Bills would require hospitals to allow visitors; hospitals say flexibility needed
Two bills would require medical providers to allow patients to have visitors, but the Arkansas Hospital Association says hospitals need flexibility to protect patients, visitors and health care workers.
House Bill 1061 by Rep. Julie Mayberry, R-East End, would create the No Patient Left Alone Act requiring health care providers to allow at least one person to be physically present with the patient on a daily basis at reasonable times during their hospitalization, office visit, or institutionalization.
Senate Bill 19 by Sen. Alan Clark, R-Lonsdale, would require hospitals and physicians’ offices to allow a support person to accompany the patient “unless the presence of the support person infringes on the rights or safety of others or is medically or therapeutically contraindicated.” For minors, parents and guardians would have to be permitted.
The bill comes as many health care providers are severely restricting patient visitors during the COVID-19 pandemic.
Mayberry said loved ones provide emotional support and can explain to providers the patient’s needs and symptoms, describe drug allergies and medical histories, and advocate on the patient’s behalf. Sometimes a patient needs help understanding instructions. Caregivers can alert nurses to problems, help the patient go to the bathroom, and provide other aid that reduces the burden on hospital staff.
“This is about making sure that the patient’s needs are being met,” she said. “If you’re a patient in the hospital, the nurse can’t be by your side 24-7, and that loved one that’s with you in the hospital provides a tremendous amount of care.”
Mayberry’s 18-year-old daughter recently spent three months in Arkansas Children’s Hospital, where visitors are allowed and where Mayberry was continually by her side. Mayberry said her daughter was vomiting constantly and can’t sit up on her own, so she could have aspirated before a nurse saw her.
“That makes me kind of question even more: If Children’s Hospital can do that successfully, why can’t the other hospitals?” she said. “I’m not aware of some scenario where Children’s Hospital, everyone’s getting infected with COVID because they’ve allowed one caregiver in there. So why can’t the other hospitals do that?”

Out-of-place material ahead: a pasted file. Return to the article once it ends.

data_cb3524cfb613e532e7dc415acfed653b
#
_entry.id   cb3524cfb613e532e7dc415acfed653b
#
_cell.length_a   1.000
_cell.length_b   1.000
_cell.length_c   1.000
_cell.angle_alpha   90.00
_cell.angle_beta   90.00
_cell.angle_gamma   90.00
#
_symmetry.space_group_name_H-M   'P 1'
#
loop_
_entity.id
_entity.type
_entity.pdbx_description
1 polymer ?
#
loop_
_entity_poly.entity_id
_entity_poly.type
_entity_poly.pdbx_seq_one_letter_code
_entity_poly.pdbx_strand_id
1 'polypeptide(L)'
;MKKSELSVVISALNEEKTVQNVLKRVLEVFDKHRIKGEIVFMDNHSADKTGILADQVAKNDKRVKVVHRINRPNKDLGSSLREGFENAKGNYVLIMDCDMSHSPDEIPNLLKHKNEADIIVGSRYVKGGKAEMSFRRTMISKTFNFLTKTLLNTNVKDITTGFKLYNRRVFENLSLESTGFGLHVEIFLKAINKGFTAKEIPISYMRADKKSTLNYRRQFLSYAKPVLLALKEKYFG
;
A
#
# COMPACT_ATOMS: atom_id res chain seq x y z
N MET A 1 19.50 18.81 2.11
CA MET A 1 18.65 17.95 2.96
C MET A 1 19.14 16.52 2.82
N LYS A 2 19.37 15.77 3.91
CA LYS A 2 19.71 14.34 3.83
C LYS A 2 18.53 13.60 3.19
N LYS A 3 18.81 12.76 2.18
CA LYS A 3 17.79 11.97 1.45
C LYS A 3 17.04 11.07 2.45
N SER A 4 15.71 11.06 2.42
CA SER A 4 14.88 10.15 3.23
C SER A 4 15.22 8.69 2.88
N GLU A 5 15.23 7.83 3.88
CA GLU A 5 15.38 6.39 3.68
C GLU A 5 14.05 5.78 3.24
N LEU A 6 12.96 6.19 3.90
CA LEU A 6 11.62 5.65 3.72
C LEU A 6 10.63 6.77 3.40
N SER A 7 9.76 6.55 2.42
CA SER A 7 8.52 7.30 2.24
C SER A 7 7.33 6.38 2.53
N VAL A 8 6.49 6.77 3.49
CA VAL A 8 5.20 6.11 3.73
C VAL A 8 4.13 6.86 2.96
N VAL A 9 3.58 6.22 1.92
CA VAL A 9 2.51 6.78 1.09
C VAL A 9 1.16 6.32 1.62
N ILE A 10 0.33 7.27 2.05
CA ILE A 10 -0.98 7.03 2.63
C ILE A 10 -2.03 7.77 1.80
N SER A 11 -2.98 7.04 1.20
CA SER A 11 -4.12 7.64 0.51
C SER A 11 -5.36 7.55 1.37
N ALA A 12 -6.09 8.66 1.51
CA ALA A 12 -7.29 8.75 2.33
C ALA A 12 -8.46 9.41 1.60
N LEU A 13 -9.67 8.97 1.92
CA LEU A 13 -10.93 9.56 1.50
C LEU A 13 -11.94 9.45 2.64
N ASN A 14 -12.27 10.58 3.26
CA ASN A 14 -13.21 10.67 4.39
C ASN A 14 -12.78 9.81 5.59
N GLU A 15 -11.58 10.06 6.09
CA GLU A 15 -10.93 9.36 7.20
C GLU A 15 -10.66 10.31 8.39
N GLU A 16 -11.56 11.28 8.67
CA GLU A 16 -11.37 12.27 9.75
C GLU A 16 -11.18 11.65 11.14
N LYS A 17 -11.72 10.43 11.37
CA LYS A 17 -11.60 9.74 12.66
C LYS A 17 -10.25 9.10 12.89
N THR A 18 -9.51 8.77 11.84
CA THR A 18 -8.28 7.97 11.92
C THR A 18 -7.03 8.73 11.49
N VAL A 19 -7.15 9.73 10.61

But Children’s Hospital is unique, said Jodiane Tritt with the Arkansas Hospital Association, which opposes Mayberry’s bill as written.
Tritt said all hospitals are different, with different missions and physical set-ups. Children’s Hospital was already designed and prepared to accommodate visitors and families before the pandemic. Not all hospitals are designed that way. Some have limited space for navigation.
Tritt said the proposed legislation would mandate permanent requirements in statute that would rob hospitals of the flexibility they need to respond to the pandemic. She noted that early in the pandemic, hospitals did not have enough personal protective equipment for their own staff members, let alone visitors, and such a supply issue could occur again. A mandate might even hinder hospitals’ ability to produce creative visitor policies.
Hospitals fully recognize the important role loved ones provide and have tried to accommodate families through video phone calls, she said. They’ve created special entrances so visitors can be screened. But they also must protect patients from infections that could be spread unknowingly by a visitor coming from the outside.
Tritt said the proposed legislation is well-intended. She said the AHA has already spoken with Mayberry about her bill and wants to work with her. Solutions could come through regulations or by allowing individual hospitals to create their own plans without government action that is too prescriptive.
“We’re trying to do our best to come up with creative solutions to keep the patients safe, the health care workers safe, and the visitors safe while being able to communicate in a socially distanced way, even if it does have to be electronic for awhile,” Tritt said. “It’s not the hospital facilities who are creating this situation to not allow visitors. It’s absolutely COVID-19 that’s keeping people from being safe around one another.”
Mayberry was inspired to write the bill by a constituent who could no longer take her severely disabled daughter home from her long-term care facility on weekends.
“When I got that phone call, I mean I just cried,” she said. “You’re going to tell a mom who’s not a bad mom, who’s not given up custody of their child, that they can’t see their minor child? That’s borderline kidnapping.”
She said another constituent, a 100-year-old war veteran and pastor, died alone in a nursing home begging to see his family.
“The patient’s needs are not front and center,” she said. “This virus has been front and center, and many of these situations, the person does not have COVID, the caregiver, the loved one doesn’t have COVID, so why are we saying you can’t come in and help?”
Mayberry’s bill has two House co-sponsors and four co-sponsors in the Senate. One co-sponsor, Sen. Kim Hammer, R-Benton, a hospice chaplain and pastor, believes it will pass with some modifications.
He said two of his church members were dying in the hospital when their family members couldn’t be with them, although the hospital accommodated them in their final hours.
Clark’s bill did not have any co-sponsors as of Jan. 17.